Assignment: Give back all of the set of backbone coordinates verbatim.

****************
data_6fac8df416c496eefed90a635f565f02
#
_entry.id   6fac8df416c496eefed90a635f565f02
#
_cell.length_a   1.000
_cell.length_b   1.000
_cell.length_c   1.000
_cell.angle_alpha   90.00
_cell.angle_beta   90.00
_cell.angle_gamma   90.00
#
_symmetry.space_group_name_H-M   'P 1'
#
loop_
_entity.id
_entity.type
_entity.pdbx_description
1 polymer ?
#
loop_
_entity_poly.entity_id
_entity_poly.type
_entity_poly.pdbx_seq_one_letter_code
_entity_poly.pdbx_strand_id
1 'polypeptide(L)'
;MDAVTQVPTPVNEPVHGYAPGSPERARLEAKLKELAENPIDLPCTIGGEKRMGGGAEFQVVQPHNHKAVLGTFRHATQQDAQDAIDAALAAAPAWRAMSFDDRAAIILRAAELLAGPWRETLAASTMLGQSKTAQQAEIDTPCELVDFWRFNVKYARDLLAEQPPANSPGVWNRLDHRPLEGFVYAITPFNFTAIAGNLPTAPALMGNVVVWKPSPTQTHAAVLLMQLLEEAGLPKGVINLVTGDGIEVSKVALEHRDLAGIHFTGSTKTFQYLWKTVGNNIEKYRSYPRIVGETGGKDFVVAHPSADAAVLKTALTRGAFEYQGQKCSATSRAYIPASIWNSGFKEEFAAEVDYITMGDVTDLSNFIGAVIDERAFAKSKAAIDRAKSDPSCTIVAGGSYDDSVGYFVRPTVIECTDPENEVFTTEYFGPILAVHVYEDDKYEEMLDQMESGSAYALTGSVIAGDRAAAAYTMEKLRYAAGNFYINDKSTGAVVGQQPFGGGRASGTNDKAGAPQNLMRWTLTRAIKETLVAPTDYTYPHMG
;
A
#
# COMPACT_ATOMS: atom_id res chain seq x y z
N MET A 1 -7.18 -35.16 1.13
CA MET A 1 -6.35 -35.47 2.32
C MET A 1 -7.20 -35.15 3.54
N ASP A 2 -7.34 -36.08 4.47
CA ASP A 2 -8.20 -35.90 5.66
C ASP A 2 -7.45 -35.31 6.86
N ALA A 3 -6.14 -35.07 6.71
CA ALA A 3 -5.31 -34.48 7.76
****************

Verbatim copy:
data_6fac8df416c496eefed90a635f565f02
#
_entry.id   6fac8df416c496eefed90a635f565f02
#
_cell.length_a   1.000
_cell.length_b   1.000
_cell.length_c   1.000
_cell.angle_alpha   90.00
_cell.angle_beta   90.00
_cell.angle_gamma   90.00
#
_symmetry.space_group_name_H-M   'P 1'
#
loop_
_entity.id
_entity.type
_entity.pdbx_description
1 polymer ?
#
loop_
_entity_poly.entity_id
_entity_poly.type
_entity_poly.pdbx_seq_one_letter_code
_entity_poly.pdbx_strand_id
1 'polypeptide(L)'
;MDAVTQVPTPVNEPVHGYAPGSPERARLEAKLKELAENPIDLPCTIGGEKRMGGGAEFQVVQPHNHKAVLGTFRHATQQDAQDAIDAALAAAPAWRAMSFDDRAAIILRAAELLAGPWRETLAASTMLGQSKTAQQAEIDTPCELVDFWRFNVKYARDLLAEQPPANSPGVWNRLDHRPLEGFVYAITPFNFTAIAGNLPTAPALMGNVVVWKPSPTQTHAAVLLMQLLEEAGLPKGVINLVTGDGIEVSKVALEHRDLAGIHFTGSTKTFQYLWKTVGNNIEKYRSYPRIVGETGGKDFVVAHPSADAAVLKTALTRGAFEYQGQKCSATSRAYIPASIWNSGFKEEFAAEVDYITMGDVTDLSNFIGAVIDERAFAKSKAAIDRAKSDPSCTIVAGGSYDDSVGYFVRPTVIECTDPENEVFTTEYFGPILAVHVYEDDKYEEMLDQMESGSAYALTGSVIAGDRAAAAYTMEKLRYAAGNFYINDKSTGAVVGQQPFGGGRASGTNDKAGAPQNLMRWTLTRAIKETLVAPTDYTYPHMG
;
A
#
# COMPACT_ATOMS: atom_id res chain seq x y z
N MET A 1 -7.18 -35.16 1.13
CA MET A 1 -6.35 -35.47 2.32
C MET A 1 -7.20 -35.15 3.54
N ASP A 2 -7.34 -36.08 4.47
CA ASP A 2 -8.20 -35.90 5.66
C ASP A 2 -7.45 -35.31 6.86
N ALA A 3 -6.14 -35.07 6.71
CA ALA A 3 -5.31 -34.48 7.76